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Wind energy company eyes global market, fast growth

Pat Patera

Synergy was at play when David vanOver,

with a background in export finance,met

Ralph Belden, the inventor of a wind-power

product suitable for use in developing countries.

The result is Synergy Power Corp., headquartered

in Verdi but quickly heading worldwide

with sales of Synergy Wind Turbines.

VanOver, the company’s chief executive

officer, Belden, its chief technology officer, and

Greg Jones, its executive vice president, head

up the current team of 10 employees, plus

another 10 outside sales reps.

They rattle around in 6,000 square feet of

office space adjacent to 30,000 square feet of

manufacturing space just off Interstate 80.

But within the next three years, says

VanOver, the company expects to hire up to

350 in manufacturing, sales, technology and

customer service.

Synergy Inc. last year acquired rights to

the technology invented by Belden from a previous

company based in Hong Kong.

VanOver met Belden two years ago.

“I quickly realized Ralph’s product has a

lot of international export potential,” he says.

“Eighty percent of our market will be international.

Our technology is adaptable to every

country in the world. Especially those with

remote locations, poor energy grids or high

reliance on expensive diesel generation.”

While the company expects to

begin large-scale manufacturing in

Reno,VanOver says he anticipates

opening 10 factories worldwide

within the next decade to get manufacturing

closer to customers,

reducing shipping costs in the

process.

Belden says his design can harvest

winds closer to the ground than

competitor’s products.

That’s important because residents

in developing markets generally

lack access to tall cranes and

heavy machinery.Most windmills,

he says,must be 80 to 100 feet high

to get above the normal turbulence

found at ground level.

After decades traveling the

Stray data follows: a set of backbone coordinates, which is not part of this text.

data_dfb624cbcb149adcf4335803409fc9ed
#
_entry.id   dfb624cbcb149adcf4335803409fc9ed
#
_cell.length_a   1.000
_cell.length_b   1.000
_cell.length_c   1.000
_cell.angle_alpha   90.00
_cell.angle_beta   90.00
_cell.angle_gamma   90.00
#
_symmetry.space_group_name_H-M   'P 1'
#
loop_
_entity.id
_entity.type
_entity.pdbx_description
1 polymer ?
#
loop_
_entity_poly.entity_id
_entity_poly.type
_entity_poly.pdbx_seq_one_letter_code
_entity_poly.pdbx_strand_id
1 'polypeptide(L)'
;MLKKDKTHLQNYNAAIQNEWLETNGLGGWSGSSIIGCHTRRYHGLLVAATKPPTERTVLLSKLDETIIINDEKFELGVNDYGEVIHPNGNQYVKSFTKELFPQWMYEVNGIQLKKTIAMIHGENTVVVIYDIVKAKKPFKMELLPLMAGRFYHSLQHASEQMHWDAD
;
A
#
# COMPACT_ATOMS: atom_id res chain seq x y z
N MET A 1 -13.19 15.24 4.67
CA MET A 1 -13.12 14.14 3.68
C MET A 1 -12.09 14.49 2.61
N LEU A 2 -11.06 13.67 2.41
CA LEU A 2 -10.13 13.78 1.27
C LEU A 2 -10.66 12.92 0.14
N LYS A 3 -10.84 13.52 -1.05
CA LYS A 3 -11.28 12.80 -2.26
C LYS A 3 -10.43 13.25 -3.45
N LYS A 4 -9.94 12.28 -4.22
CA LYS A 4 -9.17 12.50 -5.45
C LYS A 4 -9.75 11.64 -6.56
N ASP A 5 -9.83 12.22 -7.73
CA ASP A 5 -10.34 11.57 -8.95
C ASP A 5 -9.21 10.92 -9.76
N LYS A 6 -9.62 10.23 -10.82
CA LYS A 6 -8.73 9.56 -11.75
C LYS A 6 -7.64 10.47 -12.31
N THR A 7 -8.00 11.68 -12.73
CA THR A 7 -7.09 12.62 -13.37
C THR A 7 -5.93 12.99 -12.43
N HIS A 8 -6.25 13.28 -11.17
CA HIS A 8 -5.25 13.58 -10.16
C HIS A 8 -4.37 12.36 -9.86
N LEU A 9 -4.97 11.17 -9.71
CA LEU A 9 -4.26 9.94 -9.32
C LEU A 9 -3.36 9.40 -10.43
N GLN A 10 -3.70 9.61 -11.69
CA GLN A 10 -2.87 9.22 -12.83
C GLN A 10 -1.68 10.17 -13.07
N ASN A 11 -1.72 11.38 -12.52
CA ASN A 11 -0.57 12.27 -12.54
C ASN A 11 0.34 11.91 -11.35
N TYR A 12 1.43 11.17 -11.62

world and installing his technology

in the poorest of countries, Belden’s

role now is to teach the sales people

and installers how to explain and

install the technology.

Synergy has installed product on the East

Coast and in Colorado. It plans a Verdi installation

this fall.

“By year-end we will have four installed in

southern Nevada and Washoe County businesses,”

says VanOver. Sales efforts began last

year, resulting in up to 100 installs planned

next year.

The windmills will produce 300 kilowatt

hours a day enough to power 15 to 20

homes.

The company is in negotiations with

Kirkwood Ski Resort to install 20 wind turbines

next year to generate 6,000 kilowatt

hours of electricity per day, enough to power

20 percent of the needs of Kirkwood

Mountain Utilities.

“Ours is the only model that could survive

the ferocious winds up there,”VanOver adds.

“They blow 200 mph over the peaks, and over

100 mph where they’ll be installed.”

Another target: Mining companies, particularly

in developing countries.

“They can’t rely on the grid in those countries,

so they generate power with diesel,

VanOver says.”We’re in negotiations with

many of the largest mining companies in the

world today and their interest is incredibly

high.”

Synergy Corp. offers financing up to 100

percent of the purchase price, working with a

trade bank in Hong Kong.

Building big wind farms doesn’t interest

vanOver. Instead, he envisions smaller units

that plug directly into a power line and don’t

require expensive transmission lines.

The company is working to develop a new

product: An energy-storage device to work in

tandem with generators.

“We’re in delicate negotiations right now,”

says VanOver.”The turbine combined with the

storage device can provide reliable energy

when the wind is not blowing.”

Synergy predicts product release in the

next six months. It’s also set up a company to

take 20-year investment in specific wind

farms.

Meanwhile, the company casts an eye to

long-term viability, dealing with issues such

as a supply of skilled labor.

“EDAWN has been helpful in making

introductions to local entities: UNR, DRI,

TMCC,” says vanOver.He’s working with Ted

Batchman, director of The Renewable Energy

Center at Redfield Campus, to create training

programs.

The company is boosting those efforts

through creation of a non-profit arm to handle

research and provide training for skilled

technicians.

“Wind energy is the fastest-growing

industry in the world right now,”VanOver

says. “But lack of skilled technical installation

labor is holding it back.”


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